Scott Marks 9 a.m., March 10
Quantum of Solace
The first true sequel in the twenty-odd entries of the James Bond series, picking up our Blond Bond (Daniel Craig) on the trail of vengeance after the death of his ladylove, Vesper, at the end of Casino Royale. (This was a trail closed off to the newly widowed Bond at the end of On Her Majesty’s Secret Service, when poor George Lazenby, the only one-timer in the series, got booted out the door as if he never should have happened.) The film fails, however, to solidify, much less build upon, the promise of the fresh start in its forerunner. It perhaps meets the fundamental requirements of action and pace, hurtling forward with only the briefest of pauses and coming in at a tidy hour and three-quarters, the shortest Bond film in the entire series. As a likely result of that, it can seldom make time for the preparation that would give the action scenes sense and import. They are little more than turbulence. And the underlying split personality still remains: Why bother to infuse the Bond character with a greater air of reality if he’s going to continue to be allowed the acrobatics of a Jackie Chan? Surely our rougher and tougher superspy wouldn’t want us snorting in derision, or even chortling in delight, when he’s busy exacting payment for the snuffed-out life of his beloved. James Bond appears to be turning little by little into Jason Bourne. It’s not a step up. With Mathieu Amalric, Olga Kurylenko, Judi Dench, Jeffrey Wright, and Giancarlo Giannini; directed by Marc Forster. 2008.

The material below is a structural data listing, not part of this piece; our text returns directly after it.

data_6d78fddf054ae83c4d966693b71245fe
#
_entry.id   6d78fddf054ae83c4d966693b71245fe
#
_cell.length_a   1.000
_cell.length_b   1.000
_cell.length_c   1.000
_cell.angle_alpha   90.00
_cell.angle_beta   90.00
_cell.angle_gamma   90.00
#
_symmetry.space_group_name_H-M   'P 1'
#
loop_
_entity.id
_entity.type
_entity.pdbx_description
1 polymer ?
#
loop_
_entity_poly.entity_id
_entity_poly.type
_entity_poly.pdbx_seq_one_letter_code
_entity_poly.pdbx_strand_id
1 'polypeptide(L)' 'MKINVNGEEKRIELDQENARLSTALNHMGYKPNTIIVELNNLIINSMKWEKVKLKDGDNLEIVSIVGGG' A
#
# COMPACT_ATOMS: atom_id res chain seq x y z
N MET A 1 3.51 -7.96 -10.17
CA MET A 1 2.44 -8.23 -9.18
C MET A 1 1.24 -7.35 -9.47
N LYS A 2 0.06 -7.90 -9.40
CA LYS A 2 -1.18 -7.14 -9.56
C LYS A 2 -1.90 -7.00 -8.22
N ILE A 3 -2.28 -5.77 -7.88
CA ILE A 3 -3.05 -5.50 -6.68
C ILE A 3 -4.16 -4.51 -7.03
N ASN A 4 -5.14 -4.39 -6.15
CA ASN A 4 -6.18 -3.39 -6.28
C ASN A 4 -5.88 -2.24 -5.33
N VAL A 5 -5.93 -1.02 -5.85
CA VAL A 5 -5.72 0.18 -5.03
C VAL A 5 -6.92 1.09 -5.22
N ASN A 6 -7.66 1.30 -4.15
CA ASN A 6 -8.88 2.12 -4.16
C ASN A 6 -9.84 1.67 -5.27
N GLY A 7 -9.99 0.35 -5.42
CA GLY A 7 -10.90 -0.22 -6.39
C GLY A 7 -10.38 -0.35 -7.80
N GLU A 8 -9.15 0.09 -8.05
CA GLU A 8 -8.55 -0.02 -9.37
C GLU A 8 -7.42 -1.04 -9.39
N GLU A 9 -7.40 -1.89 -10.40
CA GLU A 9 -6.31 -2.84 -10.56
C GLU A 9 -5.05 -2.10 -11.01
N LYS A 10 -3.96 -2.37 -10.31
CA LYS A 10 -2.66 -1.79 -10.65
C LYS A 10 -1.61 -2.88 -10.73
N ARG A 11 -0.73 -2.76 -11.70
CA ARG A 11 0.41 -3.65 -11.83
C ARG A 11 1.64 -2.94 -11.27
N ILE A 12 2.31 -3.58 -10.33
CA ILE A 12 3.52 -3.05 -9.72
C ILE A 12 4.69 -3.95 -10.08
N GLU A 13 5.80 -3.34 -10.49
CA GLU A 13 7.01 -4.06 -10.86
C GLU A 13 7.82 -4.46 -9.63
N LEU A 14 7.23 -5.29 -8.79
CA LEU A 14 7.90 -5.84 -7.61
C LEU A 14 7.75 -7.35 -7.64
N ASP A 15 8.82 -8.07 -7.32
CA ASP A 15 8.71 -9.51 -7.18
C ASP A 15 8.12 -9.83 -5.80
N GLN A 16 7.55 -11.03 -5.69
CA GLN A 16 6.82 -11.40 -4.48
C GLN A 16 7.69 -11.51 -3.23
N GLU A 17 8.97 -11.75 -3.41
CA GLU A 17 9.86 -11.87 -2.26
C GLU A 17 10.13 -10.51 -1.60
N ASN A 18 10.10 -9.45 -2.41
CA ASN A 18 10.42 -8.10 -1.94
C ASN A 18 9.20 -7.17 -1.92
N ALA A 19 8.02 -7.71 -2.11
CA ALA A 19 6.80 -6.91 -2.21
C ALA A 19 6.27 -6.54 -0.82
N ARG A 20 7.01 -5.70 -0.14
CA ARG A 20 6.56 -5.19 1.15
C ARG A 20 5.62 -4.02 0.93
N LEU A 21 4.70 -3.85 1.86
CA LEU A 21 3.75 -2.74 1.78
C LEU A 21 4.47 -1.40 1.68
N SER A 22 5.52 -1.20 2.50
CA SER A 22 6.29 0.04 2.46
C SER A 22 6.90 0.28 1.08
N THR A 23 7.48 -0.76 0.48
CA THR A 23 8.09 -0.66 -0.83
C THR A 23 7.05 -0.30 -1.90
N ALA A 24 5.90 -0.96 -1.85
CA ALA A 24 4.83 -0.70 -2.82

— Duncan Shepherd
- Rated PG-13 | 1 hour, 46 minutes
- Official website
- "Irredeemable Bond" • November 12, 2008